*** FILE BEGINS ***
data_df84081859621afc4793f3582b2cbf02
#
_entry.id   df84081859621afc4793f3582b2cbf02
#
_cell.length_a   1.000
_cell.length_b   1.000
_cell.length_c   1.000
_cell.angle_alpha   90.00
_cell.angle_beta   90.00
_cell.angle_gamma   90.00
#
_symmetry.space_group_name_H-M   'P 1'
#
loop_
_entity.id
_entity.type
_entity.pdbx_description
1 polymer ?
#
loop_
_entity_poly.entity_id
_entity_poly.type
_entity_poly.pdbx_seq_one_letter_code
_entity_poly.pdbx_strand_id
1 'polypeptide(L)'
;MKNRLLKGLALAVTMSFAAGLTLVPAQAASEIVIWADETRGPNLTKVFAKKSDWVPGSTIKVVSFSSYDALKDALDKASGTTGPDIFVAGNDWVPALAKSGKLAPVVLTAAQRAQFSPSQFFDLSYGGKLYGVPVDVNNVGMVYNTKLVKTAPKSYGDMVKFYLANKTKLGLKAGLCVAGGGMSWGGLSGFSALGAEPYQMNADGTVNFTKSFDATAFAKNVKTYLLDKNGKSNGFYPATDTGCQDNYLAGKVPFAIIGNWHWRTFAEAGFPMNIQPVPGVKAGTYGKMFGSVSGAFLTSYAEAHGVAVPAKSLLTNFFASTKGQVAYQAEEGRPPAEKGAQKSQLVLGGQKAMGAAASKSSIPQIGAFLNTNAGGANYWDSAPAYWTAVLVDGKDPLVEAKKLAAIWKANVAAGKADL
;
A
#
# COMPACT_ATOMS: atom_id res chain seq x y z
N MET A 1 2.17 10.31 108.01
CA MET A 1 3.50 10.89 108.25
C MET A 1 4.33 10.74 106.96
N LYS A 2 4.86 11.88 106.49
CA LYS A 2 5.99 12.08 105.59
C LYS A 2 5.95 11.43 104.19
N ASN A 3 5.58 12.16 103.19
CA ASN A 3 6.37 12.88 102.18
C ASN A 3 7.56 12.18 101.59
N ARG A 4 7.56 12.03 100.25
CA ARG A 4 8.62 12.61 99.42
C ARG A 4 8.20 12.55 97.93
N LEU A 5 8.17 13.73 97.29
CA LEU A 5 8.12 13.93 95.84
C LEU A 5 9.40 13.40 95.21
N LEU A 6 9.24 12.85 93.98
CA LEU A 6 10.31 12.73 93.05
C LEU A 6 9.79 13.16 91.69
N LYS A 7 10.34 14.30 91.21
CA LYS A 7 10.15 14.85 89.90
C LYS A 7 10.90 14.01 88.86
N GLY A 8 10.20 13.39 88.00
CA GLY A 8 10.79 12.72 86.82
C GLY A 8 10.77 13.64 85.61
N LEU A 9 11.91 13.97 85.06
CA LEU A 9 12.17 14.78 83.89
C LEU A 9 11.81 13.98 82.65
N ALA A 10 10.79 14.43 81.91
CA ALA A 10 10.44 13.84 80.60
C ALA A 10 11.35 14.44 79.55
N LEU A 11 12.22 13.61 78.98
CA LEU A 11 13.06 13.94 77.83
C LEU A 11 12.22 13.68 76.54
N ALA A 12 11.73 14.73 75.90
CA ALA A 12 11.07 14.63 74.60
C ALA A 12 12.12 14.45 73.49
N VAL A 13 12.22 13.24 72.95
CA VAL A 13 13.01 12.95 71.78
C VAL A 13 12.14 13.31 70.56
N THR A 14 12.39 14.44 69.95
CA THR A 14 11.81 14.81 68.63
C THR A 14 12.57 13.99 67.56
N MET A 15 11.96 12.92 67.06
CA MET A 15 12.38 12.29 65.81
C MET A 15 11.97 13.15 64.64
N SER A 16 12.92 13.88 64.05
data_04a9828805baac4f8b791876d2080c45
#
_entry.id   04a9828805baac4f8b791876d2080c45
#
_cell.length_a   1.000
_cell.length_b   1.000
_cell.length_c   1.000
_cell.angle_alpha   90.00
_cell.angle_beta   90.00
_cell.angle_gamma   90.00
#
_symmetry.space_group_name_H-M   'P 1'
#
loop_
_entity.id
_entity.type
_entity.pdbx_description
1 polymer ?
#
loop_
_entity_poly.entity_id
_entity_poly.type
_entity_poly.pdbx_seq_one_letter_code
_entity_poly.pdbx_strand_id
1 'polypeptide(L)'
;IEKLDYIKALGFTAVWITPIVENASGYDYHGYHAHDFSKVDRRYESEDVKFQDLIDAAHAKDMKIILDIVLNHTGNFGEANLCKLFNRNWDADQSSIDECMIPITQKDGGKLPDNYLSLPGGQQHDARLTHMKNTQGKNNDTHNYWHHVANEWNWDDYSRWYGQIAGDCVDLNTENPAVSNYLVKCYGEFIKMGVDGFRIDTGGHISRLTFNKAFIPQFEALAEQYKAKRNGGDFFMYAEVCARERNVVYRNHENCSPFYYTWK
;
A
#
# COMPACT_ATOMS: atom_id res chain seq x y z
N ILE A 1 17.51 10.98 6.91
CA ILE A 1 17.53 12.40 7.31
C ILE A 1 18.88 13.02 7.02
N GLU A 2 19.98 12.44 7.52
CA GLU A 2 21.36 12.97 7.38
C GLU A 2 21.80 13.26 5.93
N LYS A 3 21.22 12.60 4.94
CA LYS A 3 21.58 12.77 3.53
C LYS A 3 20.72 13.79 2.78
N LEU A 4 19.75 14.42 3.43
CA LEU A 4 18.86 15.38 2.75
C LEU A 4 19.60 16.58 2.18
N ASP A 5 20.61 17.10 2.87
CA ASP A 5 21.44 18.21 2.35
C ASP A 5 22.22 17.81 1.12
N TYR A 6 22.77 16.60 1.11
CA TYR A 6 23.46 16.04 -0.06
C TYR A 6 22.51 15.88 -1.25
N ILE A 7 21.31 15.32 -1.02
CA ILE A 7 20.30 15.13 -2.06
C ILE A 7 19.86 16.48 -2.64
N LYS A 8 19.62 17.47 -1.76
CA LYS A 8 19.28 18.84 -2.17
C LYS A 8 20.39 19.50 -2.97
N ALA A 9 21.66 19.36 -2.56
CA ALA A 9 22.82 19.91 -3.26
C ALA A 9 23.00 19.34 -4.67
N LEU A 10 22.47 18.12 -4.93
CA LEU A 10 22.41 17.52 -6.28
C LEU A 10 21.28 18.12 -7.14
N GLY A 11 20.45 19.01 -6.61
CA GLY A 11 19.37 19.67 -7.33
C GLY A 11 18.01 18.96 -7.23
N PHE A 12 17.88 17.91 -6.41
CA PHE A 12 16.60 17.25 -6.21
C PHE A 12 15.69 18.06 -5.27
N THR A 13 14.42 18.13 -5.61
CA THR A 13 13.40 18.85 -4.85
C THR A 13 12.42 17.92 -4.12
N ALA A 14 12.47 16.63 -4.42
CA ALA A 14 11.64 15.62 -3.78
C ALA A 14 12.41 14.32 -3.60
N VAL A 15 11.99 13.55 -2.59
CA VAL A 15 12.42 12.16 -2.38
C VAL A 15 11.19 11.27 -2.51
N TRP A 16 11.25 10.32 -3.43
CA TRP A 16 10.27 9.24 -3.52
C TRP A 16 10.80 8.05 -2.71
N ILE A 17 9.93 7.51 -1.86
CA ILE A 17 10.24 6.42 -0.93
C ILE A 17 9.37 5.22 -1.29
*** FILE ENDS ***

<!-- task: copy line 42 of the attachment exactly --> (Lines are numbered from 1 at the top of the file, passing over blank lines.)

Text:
C ARG A 4 8.20 12.55 97.93